This essay shows how William W Bartley and Karl Popper have created a major shift in the Western tradition of rationality, a shift which immensely strengthens the philosophy of liberalism. True lovers of freedom have always been forced to work against the authoritarian grain of Western thought because the dominant intellectual traditions, rationalist and irrationalist alike, sponsor dogmatism and intolerance. Even those who challenge this authoritarian heritage usually share a powerful and unconscious assumption with their opponents. Bartley labelled this theory justificationism and liberals help to sustain opposition to their cause if they propagate this theory. This self-destructive tendency should cease when the implications of the Popper/Bartley innovation are developed and disseminated.
By unpacking some of the implications of Popper's critique of the authoritarian structure of western thought, Bartley generated a non-authoritarian line of thought which opens up new vistas for the evolution of liberalism and eliminates some apparent tensions and inconsistencies in the ideas of Popper and Hayek. Thus Bartley's work secures a significant part of the achievement of Popper and Hayek. In turn their ideas will help to rescue the economics of liberalism. For some generations, liberals have worked against the main currents of opinion on what constitutes 'scientific' economics. These opinions are part ideology and part metaphysics; they are seldom discussed in an open-minded manner and they are widely supposed to be beyond rational criticism. Popper and Hayek have furnished an alternative metaphysics which retrieves liberal economics and Popper's recently published theory of metaphysical research programmes provides a framework for critical comparison of rival schools of thought in economics.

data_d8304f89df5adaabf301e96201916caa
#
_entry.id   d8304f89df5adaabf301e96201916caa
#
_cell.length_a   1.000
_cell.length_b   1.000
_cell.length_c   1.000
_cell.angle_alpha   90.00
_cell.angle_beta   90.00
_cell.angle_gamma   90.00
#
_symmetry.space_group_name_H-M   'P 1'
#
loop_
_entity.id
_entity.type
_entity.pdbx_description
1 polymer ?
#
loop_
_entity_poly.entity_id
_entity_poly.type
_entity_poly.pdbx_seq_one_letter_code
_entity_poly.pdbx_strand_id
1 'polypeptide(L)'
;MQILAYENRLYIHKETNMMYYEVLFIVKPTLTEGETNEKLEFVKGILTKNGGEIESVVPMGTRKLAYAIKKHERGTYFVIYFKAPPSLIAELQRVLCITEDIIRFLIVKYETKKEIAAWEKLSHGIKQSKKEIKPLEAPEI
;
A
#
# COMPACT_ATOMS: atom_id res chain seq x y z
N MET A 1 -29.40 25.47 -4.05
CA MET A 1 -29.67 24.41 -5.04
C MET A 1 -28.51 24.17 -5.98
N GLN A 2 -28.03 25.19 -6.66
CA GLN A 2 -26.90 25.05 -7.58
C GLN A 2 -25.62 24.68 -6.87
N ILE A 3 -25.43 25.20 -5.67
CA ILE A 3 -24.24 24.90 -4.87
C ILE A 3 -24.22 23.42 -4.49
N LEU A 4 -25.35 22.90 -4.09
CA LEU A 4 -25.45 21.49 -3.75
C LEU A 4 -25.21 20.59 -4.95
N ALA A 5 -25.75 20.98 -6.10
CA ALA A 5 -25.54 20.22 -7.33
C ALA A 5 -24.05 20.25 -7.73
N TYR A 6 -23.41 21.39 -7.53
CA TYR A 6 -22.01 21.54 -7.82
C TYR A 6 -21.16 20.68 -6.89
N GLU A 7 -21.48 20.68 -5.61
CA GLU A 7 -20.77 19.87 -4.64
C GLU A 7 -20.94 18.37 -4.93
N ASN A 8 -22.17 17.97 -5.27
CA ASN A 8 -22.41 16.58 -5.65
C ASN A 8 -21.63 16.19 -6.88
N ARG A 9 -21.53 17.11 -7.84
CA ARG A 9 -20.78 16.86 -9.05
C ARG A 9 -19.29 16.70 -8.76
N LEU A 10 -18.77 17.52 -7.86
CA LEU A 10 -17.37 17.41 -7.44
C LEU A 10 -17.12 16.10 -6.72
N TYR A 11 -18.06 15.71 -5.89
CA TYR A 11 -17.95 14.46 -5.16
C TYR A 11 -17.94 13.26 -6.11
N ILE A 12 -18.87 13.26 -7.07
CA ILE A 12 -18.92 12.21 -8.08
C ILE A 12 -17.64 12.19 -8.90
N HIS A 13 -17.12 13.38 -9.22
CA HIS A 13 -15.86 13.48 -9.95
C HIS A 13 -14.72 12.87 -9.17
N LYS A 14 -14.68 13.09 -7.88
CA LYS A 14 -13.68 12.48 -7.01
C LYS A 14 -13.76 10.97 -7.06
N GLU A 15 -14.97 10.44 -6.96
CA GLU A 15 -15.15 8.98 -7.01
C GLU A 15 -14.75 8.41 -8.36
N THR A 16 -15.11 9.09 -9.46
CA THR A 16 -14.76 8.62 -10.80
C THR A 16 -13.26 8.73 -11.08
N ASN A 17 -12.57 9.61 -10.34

In this essay liberalism refers to the 'Old Whig' philosophy sketched in Hayek's Why I Am Not a Conservative (Postscript to The Constitution of Liberty). The much discussed resurgence of 'Neonconservatism' and the 'New Right' creates an urgent need for liberals of the Old Whig persuasion to pay attention to Lord Acton's warning.
At all times, sincere friends of freedom have been rare and its triumphs have been due to minorities that have prevailed by associating themselves with auxiliaries whose objects often differed from their own; and this association, which is always dangerous, has sometimes been disastrous, by giving to opponents just grounds of opposition.
Therefore it is imperative to clarify the distinction between liberal and conservative philosophies, to strengthen the liberal position and to make it more attractive to humanitarians who have often stampeded into the collectivist camp out of disgust with the smugness and rigidity of conservatives. In the light of classical liberalism and Hayek's dissent from conservatism, there is no longer any need for people aged 20 or thereabouts to prove that they have a heart by embracing socialism.